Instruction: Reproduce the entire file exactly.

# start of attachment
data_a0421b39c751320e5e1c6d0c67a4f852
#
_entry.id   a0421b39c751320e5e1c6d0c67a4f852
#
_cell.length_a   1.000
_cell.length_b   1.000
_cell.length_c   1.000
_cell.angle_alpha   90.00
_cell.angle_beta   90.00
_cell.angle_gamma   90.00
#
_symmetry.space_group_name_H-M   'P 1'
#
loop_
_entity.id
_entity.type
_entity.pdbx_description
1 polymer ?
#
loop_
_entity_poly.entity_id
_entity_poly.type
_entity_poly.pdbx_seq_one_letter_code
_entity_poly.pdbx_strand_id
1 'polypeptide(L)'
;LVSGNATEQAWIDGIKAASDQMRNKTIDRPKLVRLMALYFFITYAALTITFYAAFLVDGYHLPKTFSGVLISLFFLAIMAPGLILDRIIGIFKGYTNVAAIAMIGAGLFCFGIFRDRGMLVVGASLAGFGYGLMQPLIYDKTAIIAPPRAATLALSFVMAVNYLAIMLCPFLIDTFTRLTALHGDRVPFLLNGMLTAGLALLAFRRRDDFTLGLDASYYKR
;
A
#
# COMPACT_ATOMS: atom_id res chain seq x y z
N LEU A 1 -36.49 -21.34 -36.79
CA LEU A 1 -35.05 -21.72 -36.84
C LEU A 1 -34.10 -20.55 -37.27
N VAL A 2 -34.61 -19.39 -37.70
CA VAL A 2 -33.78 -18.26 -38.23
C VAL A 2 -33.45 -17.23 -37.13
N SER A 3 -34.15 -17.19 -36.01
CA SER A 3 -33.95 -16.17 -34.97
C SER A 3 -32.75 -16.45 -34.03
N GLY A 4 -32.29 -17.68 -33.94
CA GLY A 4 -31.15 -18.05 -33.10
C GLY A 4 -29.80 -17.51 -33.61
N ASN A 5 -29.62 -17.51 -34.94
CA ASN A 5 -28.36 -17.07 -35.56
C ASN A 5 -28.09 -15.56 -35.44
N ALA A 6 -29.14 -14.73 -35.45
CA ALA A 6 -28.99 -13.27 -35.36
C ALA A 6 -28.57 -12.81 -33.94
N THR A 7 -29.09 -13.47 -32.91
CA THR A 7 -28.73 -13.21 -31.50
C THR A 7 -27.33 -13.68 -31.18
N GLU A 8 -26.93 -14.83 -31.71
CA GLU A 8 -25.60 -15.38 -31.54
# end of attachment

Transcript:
data_a0421b39c751320e5e1c6d0c67a4f852
#
_entry.id   a0421b39c751320e5e1c6d0c67a4f852
#
_cell.length_a   1.000
_cell.length_b   1.000
_cell.length_c   1.000
_cell.angle_alpha   90.00
_cell.angle_beta   90.00
_cell.angle_gamma   90.00
#
_symmetry.space_group_name_H-M   'P 1'
#
loop_
_entity.id
_entity.type
_entity.pdbx_description
1 polymer ?
#
loop_
_entity_poly.entity_id
_entity_poly.type
_entity_poly.pdbx_seq_one_letter_code
_entity_poly.pdbx_strand_id
1 'polypeptide(L)'
;LVSGNATEQAWIDGIKAASDQMRNKTIDRPKLVRLMALYFFITYAALTITFYAAFLVDGYHLPKTFSGVLISLFFLAIMAPGLILDRIIGIFKGYTNVAAIAMIGAGLFCFGIFRDRGMLVVGASLAGFGYGLMQPLIYDKTAIIAPPRAATLALSFVMAVNYLAIMLCPFLIDTFTRLTALHGDRVPFLLNGMLTAGLALLAFRRRDDFTLGLDASYYKR
;
A
#
# COMPACT_ATOMS: atom_id res chain seq x y z
N LEU A 1 -36.49 -21.34 -36.79
CA LEU A 1 -35.05 -21.72 -36.84
C LEU A 1 -34.10 -20.55 -37.27
N VAL A 2 -34.61 -19.39 -37.70
CA VAL A 2 -33.78 -18.26 -38.23
C VAL A 2 -33.45 -17.23 -37.13
N SER A 3 -34.15 -17.19 -36.01
CA SER A 3 -33.95 -16.17 -34.97
C SER A 3 -32.75 -16.45 -34.03
N GLY A 4 -32.29 -17.68 -33.94
CA GLY A 4 -31.15 -18.05 -33.10
C GLY A 4 -29.80 -17.51 -33.61
N ASN A 5 -29.62 -17.51 -34.94
CA ASN A 5 -28.36 -17.07 -35.56
C ASN A 5 -28.09 -15.56 -35.44
N ALA A 6 -29.14 -14.73 -35.45
CA ALA A 6 -28.99 -13.27 -35.36
C ALA A 6 -28.57 -12.81 -33.94
N THR A 7 -29.09 -13.47 -32.91
CA THR A 7 -28.73 -13.21 -31.50
C THR A 7 -27.33 -13.68 -31.18
N GLU A 8 -26.93 -14.83 -31.71
CA GLU A 8 -25.60 -15.38 -31.54